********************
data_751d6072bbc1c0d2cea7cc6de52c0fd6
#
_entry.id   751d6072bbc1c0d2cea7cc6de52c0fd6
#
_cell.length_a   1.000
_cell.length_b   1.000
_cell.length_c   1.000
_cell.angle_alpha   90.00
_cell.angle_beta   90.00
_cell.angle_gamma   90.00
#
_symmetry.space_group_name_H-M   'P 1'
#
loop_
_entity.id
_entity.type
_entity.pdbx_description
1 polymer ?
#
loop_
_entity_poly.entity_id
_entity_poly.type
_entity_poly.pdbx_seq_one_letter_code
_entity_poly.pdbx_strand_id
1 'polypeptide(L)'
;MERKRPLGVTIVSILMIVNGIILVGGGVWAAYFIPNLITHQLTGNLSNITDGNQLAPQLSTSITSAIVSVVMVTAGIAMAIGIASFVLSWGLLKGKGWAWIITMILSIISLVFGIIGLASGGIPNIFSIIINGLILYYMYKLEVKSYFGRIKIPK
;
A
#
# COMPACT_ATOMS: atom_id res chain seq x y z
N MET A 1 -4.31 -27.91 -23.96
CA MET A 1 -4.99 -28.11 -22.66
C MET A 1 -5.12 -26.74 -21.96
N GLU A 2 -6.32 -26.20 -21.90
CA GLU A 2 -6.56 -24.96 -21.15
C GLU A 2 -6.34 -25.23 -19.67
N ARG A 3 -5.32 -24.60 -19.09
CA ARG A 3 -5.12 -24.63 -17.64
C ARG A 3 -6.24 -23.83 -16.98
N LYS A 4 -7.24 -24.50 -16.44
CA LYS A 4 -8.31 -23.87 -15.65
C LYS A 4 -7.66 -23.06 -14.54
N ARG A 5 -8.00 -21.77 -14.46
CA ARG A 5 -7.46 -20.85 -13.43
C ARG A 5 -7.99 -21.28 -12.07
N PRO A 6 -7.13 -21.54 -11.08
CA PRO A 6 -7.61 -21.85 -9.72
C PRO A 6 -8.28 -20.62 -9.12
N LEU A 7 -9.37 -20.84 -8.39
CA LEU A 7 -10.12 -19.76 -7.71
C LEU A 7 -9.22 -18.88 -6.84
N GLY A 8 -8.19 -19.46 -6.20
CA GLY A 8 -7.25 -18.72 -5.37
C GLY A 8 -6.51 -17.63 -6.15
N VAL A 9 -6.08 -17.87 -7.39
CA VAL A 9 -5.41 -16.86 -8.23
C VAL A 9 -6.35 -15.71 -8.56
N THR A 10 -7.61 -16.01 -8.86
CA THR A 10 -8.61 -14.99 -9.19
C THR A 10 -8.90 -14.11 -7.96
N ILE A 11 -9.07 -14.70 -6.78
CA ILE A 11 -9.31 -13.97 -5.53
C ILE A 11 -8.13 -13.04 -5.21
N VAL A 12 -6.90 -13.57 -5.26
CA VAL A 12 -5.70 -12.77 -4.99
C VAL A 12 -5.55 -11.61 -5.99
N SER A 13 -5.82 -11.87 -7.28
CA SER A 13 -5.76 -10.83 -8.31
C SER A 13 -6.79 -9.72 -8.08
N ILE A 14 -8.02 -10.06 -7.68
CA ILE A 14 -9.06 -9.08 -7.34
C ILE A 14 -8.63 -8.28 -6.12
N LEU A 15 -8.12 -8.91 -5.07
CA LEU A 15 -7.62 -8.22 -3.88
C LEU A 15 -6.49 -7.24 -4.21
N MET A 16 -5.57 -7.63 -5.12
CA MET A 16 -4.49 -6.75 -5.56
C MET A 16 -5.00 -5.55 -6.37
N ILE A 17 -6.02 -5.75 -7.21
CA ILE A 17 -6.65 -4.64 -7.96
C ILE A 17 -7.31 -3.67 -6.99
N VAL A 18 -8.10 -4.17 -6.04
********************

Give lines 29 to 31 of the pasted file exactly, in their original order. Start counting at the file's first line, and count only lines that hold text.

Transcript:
#
# COMPACT_ATOMS: atom_id res chain seq x y z
N MET A 1 -4.31 -27.91 -23.96